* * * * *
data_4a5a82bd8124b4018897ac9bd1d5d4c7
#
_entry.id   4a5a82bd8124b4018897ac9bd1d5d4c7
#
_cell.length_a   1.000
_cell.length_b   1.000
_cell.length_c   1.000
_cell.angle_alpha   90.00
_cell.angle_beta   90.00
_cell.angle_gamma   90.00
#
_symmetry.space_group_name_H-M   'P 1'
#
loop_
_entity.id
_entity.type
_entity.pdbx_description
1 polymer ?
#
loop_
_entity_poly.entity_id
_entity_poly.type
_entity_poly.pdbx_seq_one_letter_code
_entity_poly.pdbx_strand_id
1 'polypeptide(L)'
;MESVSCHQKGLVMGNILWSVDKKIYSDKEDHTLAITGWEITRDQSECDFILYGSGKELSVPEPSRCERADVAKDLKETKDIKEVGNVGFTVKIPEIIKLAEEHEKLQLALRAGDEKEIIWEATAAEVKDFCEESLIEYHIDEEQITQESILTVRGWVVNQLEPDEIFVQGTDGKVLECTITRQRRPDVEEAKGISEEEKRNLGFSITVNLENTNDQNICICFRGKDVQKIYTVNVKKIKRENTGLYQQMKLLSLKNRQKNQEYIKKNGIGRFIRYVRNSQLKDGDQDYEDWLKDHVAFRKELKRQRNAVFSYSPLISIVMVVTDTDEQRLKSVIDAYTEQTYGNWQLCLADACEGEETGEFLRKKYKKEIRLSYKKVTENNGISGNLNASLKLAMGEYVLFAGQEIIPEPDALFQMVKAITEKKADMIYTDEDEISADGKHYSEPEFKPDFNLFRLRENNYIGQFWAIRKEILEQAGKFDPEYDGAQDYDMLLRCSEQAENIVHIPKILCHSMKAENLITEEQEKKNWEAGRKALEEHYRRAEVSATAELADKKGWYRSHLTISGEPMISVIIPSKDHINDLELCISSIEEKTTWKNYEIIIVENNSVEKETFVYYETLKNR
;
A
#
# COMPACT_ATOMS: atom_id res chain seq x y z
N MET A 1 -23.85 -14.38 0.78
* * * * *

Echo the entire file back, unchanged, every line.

data_4a5a82bd8124b4018897ac9bd1d5d4c7
#
_entry.id   4a5a82bd8124b4018897ac9bd1d5d4c7
#
_cell.length_a   1.000
_cell.length_b   1.000
_cell.length_c   1.000
_cell.angle_alpha   90.00
_cell.angle_beta   90.00
_cell.angle_gamma   90.00
#
_symmetry.space_group_name_H-M   'P 1'
#
loop_
_entity.id
_entity.type
_entity.pdbx_description
1 polymer ?
#
loop_
_entity_poly.entity_id
_entity_poly.type
_entity_poly.pdbx_seq_one_letter_code
_entity_poly.pdbx_strand_id
1 'polypeptide(L)'
;MESVSCHQKGLVMGNILWSVDKKIYSDKEDHTLAITGWEITRDQSECDFILYGSGKELSVPEPSRCERADVAKDLKETKDIKEVGNVGFTVKIPEIIKLAEEHEKLQLALRAGDEKEIIWEATAAEVKDFCEESLIEYHIDEEQITQESILTVRGWVVNQLEPDEIFVQGTDGKVLECTITRQRRPDVEEAKGISEEEKRNLGFSITVNLENTNDQNICICFRGKDVQKIYTVNVKKIKRENTGLYQQMKLLSLKNRQKNQEYIKKNGIGRFIRYVRNSQLKDGDQDYEDWLKDHVAFRKELKRQRNAVFSYSPLISIVMVVTDTDEQRLKSVIDAYTEQTYGNWQLCLADACEGEETGEFLRKKYKKEIRLSYKKVTENNGISGNLNASLKLAMGEYVLFAGQEIIPEPDALFQMVKAITEKKADMIYTDEDEISADGKHYSEPEFKPDFNLFRLRENNYIGQFWAIRKEILEQAGKFDPEYDGAQDYDMLLRCSEQAENIVHIPKILCHSMKAENLITEEQEKKNWEAGRKALEEHYRRAEVSATAELADKKGWYRSHLTISGEPMISVIIPSKDHINDLELCISSIEEKTTWKNYEIIIVENNSVEKETFVYYETLKNR
;
A
#
# COMPACT_ATOMS: atom_id res chain seq x y z
N MET A 1 -23.85 -14.38 0.78